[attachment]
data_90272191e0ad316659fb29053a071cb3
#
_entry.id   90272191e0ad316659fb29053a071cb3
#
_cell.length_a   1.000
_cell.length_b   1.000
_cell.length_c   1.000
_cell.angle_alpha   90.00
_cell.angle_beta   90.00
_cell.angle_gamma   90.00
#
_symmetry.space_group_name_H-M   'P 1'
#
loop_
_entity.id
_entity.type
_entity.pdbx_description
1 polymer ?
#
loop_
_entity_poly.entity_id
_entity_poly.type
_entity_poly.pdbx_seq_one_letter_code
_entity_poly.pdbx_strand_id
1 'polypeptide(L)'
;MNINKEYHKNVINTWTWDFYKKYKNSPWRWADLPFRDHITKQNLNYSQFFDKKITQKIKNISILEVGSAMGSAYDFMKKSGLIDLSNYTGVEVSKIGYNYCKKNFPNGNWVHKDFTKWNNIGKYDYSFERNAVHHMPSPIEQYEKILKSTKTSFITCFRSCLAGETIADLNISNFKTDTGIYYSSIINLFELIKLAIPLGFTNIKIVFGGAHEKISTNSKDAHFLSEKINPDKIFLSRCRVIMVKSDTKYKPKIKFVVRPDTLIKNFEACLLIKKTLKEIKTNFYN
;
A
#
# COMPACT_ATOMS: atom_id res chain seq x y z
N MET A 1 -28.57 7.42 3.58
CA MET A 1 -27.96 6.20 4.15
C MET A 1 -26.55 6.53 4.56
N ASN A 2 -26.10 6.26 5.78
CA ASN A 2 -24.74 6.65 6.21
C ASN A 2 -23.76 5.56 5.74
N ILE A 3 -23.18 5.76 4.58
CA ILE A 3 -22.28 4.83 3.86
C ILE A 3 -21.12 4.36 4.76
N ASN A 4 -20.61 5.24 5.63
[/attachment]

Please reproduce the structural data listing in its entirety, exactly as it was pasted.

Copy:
data_90272191e0ad316659fb29053a071cb3
#
_entry.id   90272191e0ad316659fb29053a071cb3
#
_cell.length_a   1.000
_cell.length_b   1.000
_cell.length_c   1.000
_cell.angle_alpha   90.00
_cell.angle_beta   90.00
_cell.angle_gamma   90.00
#
_symmetry.space_group_name_H-M   'P 1'
#
loop_
_entity.id
_entity.type
_entity.pdbx_description
1 polymer ?
#
loop_
_entity_poly.entity_id
_entity_poly.type
_entity_poly.pdbx_seq_one_letter_code
_entity_poly.pdbx_strand_id
1 'polypeptide(L)'
;MNINKEYHKNVINTWTWDFYKKYKNSPWRWADLPFRDHITKQNLNYSQFFDKKITQKIKNISILEVGSAMGSAYDFMKKSGLIDLSNYTGVEVSKIGYNYCKKNFPNGNWVHKDFTKWNNIGKYDYSFERNAVHHMPSPIEQYEKILKSTKTSFITCFRSCLAGETIADLNISNFKTDTGIYYSSIINLFELIKLAIPLGFTNIKIVFGGAHEKISTNSKDAHFLSEKINPDKIFLSRCRVIMVKSDTKYKPKIKFVVRPDTLIKNFEACLLIKKTLKEIKTNFYN
;
A
#
# COMPACT_ATOMS: atom_id res chain seq x y z
N MET A 1 -28.57 7.42 3.58
CA MET A 1 -27.96 6.20 4.15
C MET A 1 -26.55 6.53 4.56
N ASN A 2 -26.10 6.26 5.78
CA ASN A 2 -24.74 6.65 6.21
C ASN A 2 -23.76 5.56 5.74
N ILE A 3 -23.18 5.76 4.58
CA ILE A 3 -22.28 4.83 3.86
C ILE A 3 -21.12 4.36 4.76
N ASN A 4 -20.61 5.24 5.63